Facebook defends CISPA support, completely misses the point


Facebook released a statement today defending its support for the Cyber Intelligence Sharing and Protection Act of 2011, known as CISPA, a piece of cybersecurity legislation that critics say is dangerous to our privacy and civil liberties.

“One challenge we and other companies have had is in our ability to share information with each other about cyber attacks,” writes Joel Kaplan, Facebook Vice President of U.S. Public Policy, in a company blog post. “When one company detects an attack, sharing information about that attack promptly with other companies can help protect those other companies and their users from being victimized by the same attack. Similarly, if the government learns of an intrusion or other attack, the more it can share about that attack with private companies (and the faster it can share the information), the better the protection for users and our systems.”

CISPA would simply “make it easier for Facebook and other companies to receive critical threat data from the U.S. government,” writes Kaplan. And it does so without any “new obligations on us to share data with anyone –- and ensures that if we do share data about specific cyber threats, we are able to continue to safeguard our users’ private information, just as we do today.”

Kaplan also says that Facebook recognizes “that a number of privacy and civil liberties groups have raised concerns about the bill – in particular about provisions that enable private companies to voluntarily share cyber threat data with the government.” The problem, Kaplan writes, is that “companies will share sensitive personal information with the government in the name of protecting cybersecurity.” But he says that there’s no reason to worry, at least as far as Facebook is concerned, because “Facebook has no intention of doing this and it is unrelated to the things we liked about HR 3523 in the first place.”

Of course, all of that is very predictable — and entirely beside the point. While Kaplan is right, that critics are worried that CISPA would allow companies like Facebook to share private information about their users, that’s only part of the problem. Kaplan fails to mention that CISPA would eliminate any liability from companies who share information, as long as the information they share is not blatantly for some purpose other than to protect against “cyber threats” or defend “national security.” He also does not make it clear that CISPA would give Facebook and any other company the power to actively monitor all private communications, including email and private Facebook messages, as part of the process for protecting its system against cyber threats.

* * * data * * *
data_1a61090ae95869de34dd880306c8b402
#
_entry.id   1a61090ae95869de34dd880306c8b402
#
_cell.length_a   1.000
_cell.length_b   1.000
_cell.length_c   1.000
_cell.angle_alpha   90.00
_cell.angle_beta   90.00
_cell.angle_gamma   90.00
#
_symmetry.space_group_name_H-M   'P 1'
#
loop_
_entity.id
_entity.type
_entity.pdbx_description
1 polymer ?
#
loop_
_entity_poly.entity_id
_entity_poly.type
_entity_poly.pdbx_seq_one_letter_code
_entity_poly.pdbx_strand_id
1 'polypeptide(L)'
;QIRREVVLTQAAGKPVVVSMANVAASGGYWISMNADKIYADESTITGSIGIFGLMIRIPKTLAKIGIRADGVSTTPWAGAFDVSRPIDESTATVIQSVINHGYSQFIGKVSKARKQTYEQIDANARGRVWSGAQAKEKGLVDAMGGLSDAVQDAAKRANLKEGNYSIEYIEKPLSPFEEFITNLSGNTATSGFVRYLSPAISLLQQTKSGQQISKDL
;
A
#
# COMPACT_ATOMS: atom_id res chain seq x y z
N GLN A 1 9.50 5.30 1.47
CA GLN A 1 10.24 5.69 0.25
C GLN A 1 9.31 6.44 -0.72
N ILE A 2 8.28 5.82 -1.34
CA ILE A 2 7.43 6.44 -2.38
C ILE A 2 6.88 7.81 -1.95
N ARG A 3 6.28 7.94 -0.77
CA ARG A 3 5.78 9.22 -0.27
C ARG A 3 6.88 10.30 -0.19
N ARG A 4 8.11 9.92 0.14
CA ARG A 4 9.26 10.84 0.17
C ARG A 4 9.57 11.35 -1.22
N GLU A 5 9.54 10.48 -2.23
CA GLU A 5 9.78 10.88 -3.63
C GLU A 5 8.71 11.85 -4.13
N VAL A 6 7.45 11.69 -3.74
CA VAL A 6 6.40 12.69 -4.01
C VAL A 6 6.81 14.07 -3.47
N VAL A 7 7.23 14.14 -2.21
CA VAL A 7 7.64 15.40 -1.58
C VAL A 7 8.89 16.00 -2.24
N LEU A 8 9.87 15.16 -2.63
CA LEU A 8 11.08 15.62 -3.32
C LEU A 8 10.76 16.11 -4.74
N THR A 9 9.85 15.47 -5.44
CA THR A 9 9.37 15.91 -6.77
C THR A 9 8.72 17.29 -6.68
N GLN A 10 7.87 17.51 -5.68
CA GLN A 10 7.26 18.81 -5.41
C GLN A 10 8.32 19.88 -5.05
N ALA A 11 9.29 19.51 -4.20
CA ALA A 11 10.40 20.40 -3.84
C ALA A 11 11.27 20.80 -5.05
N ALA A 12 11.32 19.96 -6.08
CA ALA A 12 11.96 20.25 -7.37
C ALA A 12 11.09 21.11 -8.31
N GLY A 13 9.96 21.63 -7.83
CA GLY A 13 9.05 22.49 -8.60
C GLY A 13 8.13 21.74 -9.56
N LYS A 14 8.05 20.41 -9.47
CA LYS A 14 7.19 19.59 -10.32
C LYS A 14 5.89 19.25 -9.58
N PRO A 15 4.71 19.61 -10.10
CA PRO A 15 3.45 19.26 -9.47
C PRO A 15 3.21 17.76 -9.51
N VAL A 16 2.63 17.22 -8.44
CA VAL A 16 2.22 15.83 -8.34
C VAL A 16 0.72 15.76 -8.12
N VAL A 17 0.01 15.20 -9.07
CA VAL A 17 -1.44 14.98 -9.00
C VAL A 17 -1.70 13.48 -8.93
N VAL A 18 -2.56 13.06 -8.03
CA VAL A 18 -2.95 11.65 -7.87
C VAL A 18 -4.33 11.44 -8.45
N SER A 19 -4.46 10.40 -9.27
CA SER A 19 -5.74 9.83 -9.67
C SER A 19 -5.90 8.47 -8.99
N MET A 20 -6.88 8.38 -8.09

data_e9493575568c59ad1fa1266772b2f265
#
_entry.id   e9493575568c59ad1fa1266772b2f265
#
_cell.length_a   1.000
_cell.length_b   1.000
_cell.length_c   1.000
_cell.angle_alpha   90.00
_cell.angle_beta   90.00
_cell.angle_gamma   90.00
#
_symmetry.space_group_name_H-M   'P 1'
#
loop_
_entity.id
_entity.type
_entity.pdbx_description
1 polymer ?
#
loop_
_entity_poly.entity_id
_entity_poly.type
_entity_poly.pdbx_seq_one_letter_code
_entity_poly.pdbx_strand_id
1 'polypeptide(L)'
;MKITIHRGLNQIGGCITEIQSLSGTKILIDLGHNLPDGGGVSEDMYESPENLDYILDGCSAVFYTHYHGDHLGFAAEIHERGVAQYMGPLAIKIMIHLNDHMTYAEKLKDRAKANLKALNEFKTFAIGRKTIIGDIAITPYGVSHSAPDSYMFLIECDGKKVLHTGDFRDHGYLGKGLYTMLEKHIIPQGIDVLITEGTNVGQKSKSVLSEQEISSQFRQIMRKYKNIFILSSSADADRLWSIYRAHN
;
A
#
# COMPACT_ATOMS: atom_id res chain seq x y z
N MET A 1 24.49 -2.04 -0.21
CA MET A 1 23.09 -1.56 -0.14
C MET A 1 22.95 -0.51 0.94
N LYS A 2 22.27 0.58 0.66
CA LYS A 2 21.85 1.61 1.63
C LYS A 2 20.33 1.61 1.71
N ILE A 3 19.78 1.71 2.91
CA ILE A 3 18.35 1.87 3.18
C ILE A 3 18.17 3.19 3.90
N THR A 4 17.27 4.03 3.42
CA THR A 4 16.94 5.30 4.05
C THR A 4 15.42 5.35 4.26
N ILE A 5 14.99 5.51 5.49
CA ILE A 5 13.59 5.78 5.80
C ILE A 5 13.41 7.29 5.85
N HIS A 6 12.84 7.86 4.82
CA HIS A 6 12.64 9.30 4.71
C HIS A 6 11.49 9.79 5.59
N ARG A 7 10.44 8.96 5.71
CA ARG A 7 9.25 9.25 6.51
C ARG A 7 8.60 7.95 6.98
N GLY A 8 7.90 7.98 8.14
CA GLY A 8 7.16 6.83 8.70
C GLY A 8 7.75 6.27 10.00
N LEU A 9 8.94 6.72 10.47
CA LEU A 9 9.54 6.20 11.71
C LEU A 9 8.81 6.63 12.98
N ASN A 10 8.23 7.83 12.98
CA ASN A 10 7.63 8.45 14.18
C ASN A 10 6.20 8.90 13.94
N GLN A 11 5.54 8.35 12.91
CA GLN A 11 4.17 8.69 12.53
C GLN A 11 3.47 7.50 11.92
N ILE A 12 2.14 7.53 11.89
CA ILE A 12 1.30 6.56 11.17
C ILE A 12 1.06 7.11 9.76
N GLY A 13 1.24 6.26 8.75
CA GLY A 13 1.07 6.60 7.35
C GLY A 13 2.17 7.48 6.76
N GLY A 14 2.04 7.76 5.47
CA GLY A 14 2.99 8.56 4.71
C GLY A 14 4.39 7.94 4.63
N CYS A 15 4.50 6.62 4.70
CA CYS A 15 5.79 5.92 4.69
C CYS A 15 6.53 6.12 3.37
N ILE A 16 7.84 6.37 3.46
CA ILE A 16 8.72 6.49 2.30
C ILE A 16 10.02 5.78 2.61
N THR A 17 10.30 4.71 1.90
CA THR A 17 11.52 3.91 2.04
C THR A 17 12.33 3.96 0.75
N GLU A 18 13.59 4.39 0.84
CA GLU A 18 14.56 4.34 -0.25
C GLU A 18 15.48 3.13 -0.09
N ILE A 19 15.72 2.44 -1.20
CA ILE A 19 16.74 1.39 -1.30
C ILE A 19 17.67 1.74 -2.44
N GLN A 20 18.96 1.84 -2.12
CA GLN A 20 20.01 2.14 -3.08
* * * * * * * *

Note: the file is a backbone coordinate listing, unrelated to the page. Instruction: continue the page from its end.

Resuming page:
Moreover, it is not simply how Facebook or other companies will handle private user data that causes concern; it is how the government will use that information. The House Intelligence Committee announced a new version of CISPA, which removes some of the troublesome bits (most notably: any mention of “intellectual property”), but the new iteration of the bill sill lacks any serious privacy safeguards, and continues to allow the federal government to use the information collected from private entities for anything related to the every-ambiguous goal of “national security.”

The most worrisome part of Kaplan’s defense of CISPA is that the best argument he could come up with for why it is alright to give Facebook more power over our lives is: “trust us, we’re not going to do anything wrong.” I’ve said it once, I’ll say it again: Trust should not be part of this equation. We should not have to trust that a private company — especially one that has an abysmal track record concerning user privacy — will do the right thing. A good cybersecurity bill would make it either impossible for companies to violate our privacy to the federal government, or impose staggering consequences for doing so. CISPA does neither — that’s why we despise this piece of legislation.

Sorry, Facebook. The fight against CISPA is far from over — trust me.